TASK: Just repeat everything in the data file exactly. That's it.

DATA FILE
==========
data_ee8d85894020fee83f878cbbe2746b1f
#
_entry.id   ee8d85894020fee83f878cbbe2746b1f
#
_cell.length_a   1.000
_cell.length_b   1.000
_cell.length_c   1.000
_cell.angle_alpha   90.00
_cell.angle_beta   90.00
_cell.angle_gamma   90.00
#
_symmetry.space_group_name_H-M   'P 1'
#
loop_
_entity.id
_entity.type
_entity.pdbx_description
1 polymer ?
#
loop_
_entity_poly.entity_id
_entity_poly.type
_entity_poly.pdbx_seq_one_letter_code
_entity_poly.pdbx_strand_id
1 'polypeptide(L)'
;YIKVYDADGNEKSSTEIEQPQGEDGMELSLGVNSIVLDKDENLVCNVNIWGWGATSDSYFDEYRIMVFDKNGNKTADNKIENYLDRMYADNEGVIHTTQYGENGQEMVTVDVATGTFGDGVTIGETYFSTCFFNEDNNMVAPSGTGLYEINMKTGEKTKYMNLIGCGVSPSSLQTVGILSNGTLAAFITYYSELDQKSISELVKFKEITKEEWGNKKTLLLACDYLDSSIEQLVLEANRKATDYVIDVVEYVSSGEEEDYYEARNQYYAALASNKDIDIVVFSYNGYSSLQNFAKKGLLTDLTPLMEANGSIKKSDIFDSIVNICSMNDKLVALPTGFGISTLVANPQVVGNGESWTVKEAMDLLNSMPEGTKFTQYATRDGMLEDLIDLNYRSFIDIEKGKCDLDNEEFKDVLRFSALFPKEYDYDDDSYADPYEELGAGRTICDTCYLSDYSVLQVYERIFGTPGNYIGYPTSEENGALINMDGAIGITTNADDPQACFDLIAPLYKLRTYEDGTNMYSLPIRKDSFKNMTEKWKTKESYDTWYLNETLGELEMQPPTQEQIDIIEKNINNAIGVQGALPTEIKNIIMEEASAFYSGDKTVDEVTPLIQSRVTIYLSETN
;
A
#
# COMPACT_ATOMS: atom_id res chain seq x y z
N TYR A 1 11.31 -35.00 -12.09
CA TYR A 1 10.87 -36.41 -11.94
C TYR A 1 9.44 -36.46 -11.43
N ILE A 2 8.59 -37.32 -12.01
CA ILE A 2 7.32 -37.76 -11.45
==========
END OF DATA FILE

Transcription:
data_ee8d85894020fee83f878cbbe2746b1f
#
_entry.id   ee8d85894020fee83f878cbbe2746b1f
#
_cell.length_a   1.000
_cell.length_b   1.000
_cell.length_c   1.000
_cell.angle_alpha   90.00
_cell.angle_beta   90.00
_cell.angle_gamma   90.00
#
_symmetry.space_group_name_H-M   'P 1'
#
loop_
_entity.id
_entity.type
_entity.pdbx_description
1 polymer ?
#
loop_
_entity_poly.entity_id
_entity_poly.type
_entity_poly.pdbx_seq_one_letter_code
_entity_poly.pdbx_strand_id
1 'polypeptide(L)'
;YIKVYDADGNEKSSTEIEQPQGEDGMELSLGVNSIVLDKDENLVCNVNIWGWGATSDSYFDEYRIMVFDKNGNKTADNKIENYLDRMYADNEGVIHTTQYGENGQEMVTVDVATGTFGDGVTIGETYFSTCFFNEDNNMVAPSGTGLYEINMKTGEKTKYMNLIGCGVSPSSLQTVGILSNGTLAAFITYYSELDQKSISELVKFKEITKEEWGNKKTLLLACDYLDSSIEQLVLEANRKATDYVIDVVEYVSSGEEEDYYEARNQYYAALASNKDIDIVVFSYNGYSSLQNFAKKGLLTDLTPLMEANGSIKKSDIFDSIVNICSMNDKLVALPTGFGISTLVANPQVVGNGESWTVKEAMDLLNSMPEGTKFTQYATRDGMLEDLIDLNYRSFIDIEKGKCDLDNEEFKDVLRFSALFPKEYDYDDDSYADPYEELGAGRTICDTCYLSDYSVLQVYERIFGTPGNYIGYPTSEENGALINMDGAIGITTNADDPQACFDLIAPLYKLRTYEDGTNMYSLPIRKDSFKNMTEKWKTKESYDTWYLNETLGELEMQPPTQEQIDIIEKNINNAIGVQGALPTEIKNIIMEEASAFYSGDKTVDEVTPLIQSRVTIYLSETN
;
A
#
# COMPACT_ATOMS: atom_id res chain seq x y z
N TYR A 1 11.31 -35.00 -12.09
CA TYR A 1 10.87 -36.41 -11.94
C TYR A 1 9.44 -36.46 -11.43
N ILE A 2 8.59 -37.32 -12.01
CA ILE A 2 7.32 -37.76 -11.45